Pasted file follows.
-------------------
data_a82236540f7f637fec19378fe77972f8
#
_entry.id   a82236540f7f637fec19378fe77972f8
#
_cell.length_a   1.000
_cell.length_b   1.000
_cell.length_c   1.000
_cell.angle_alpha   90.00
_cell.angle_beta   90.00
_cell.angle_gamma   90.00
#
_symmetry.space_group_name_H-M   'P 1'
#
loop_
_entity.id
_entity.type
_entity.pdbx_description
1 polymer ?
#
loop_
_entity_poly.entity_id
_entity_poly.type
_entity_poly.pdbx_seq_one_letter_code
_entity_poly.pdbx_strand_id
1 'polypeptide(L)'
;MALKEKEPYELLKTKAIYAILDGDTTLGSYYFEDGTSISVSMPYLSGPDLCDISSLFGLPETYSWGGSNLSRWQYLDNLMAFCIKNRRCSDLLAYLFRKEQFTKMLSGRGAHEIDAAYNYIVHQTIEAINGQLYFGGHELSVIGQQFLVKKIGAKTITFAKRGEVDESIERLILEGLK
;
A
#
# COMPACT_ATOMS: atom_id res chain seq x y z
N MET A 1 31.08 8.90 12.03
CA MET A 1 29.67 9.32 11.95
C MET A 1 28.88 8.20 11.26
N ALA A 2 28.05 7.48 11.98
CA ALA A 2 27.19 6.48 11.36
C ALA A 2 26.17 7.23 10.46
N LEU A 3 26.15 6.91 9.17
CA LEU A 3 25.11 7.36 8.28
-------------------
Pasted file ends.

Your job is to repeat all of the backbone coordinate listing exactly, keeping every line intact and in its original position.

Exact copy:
data_a82236540f7f637fec19378fe77972f8
#
_entry.id   a82236540f7f637fec19378fe77972f8
#
_cell.length_a   1.000
_cell.length_b   1.000
_cell.length_c   1.000
_cell.angle_alpha   90.00
_cell.angle_beta   90.00
_cell.angle_gamma   90.00
#
_symmetry.space_group_name_H-M   'P 1'
#
loop_
_entity.id
_entity.type
_entity.pdbx_description
1 polymer ?
#
loop_
_entity_poly.entity_id
_entity_poly.type
_entity_poly.pdbx_seq_one_letter_code
_entity_poly.pdbx_strand_id
1 'polypeptide(L)'
;MALKEKEPYELLKTKAIYAILDGDTTLGSYYFEDGTSISVSMPYLSGPDLCDISSLFGLPETYSWGGSNLSRWQYLDNLMAFCIKNRRCSDLLAYLFRKEQFTKMLSGRGAHEIDAAYNYIVHQTIEAINGQLYFGGHELSVIGQQFLVKKIGAKTITFAKRGEVDESIERLILEGLK
;
A
#
# COMPACT_ATOMS: atom_id res chain seq x y z
N MET A 1 31.08 8.90 12.03
CA MET A 1 29.67 9.32 11.95
C MET A 1 28.88 8.20 11.26
N ALA A 2 28.05 7.48 11.98
CA ALA A 2 27.19 6.48 11.36
C ALA A 2 26.17 7.23 10.46
N LEU A 3 26.15 6.91 9.17
CA LEU A 3 25.11 7.36 8.28